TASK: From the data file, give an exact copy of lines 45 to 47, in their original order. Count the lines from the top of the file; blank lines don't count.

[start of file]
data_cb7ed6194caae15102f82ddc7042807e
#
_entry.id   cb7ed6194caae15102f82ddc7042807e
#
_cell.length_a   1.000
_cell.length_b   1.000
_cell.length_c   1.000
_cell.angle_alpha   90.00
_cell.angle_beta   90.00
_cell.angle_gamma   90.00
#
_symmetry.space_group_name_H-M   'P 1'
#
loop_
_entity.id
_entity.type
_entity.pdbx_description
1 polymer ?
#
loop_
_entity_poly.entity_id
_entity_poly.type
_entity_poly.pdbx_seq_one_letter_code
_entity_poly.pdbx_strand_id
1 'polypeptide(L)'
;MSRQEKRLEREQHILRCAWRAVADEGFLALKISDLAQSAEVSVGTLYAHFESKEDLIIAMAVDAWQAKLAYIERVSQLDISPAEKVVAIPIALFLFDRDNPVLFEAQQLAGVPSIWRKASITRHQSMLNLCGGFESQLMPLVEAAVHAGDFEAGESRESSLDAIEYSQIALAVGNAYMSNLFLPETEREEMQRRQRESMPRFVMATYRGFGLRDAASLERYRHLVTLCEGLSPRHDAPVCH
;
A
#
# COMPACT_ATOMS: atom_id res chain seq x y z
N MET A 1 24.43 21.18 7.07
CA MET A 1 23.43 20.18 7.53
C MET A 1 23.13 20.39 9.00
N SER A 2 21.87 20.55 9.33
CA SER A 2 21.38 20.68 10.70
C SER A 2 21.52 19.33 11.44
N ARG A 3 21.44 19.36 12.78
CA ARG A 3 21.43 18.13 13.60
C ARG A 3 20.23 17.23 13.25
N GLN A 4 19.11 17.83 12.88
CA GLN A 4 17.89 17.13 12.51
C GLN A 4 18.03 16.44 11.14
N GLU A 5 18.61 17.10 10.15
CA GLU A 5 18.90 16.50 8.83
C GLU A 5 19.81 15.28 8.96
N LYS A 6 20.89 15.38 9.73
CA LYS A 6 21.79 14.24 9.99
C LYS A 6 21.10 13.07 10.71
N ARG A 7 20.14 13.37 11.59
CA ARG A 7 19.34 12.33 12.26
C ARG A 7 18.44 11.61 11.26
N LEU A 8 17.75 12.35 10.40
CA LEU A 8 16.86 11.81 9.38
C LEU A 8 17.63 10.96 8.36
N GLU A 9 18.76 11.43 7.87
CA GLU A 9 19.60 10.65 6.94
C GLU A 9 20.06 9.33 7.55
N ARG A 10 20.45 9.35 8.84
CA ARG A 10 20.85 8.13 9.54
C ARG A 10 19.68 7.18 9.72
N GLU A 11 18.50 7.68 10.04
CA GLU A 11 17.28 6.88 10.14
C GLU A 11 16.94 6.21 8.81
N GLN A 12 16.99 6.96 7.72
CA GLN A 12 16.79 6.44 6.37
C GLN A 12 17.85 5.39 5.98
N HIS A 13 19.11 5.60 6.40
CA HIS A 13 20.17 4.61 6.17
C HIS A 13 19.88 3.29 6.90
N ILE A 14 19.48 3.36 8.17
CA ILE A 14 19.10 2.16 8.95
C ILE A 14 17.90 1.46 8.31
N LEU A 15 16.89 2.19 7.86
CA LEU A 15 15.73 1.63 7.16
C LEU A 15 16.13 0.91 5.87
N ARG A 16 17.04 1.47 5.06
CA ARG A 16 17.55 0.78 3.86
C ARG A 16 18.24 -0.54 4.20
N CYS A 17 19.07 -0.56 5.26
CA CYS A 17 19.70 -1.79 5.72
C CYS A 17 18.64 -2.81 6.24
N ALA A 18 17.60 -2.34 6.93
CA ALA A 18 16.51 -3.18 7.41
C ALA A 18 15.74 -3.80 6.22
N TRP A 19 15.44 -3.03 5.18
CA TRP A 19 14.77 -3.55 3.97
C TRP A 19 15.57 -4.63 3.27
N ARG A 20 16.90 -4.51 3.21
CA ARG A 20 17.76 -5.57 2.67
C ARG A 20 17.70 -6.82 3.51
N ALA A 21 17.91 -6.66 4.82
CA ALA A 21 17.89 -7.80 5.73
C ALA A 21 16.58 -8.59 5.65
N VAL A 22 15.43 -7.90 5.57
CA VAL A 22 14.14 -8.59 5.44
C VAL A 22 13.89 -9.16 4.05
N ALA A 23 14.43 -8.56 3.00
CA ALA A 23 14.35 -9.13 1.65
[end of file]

C GLU A 5 19.81 15.28 8.96
N LYS A 6 20.89 15.38 9.73
CA LYS A 6 21.79 14.24 9.99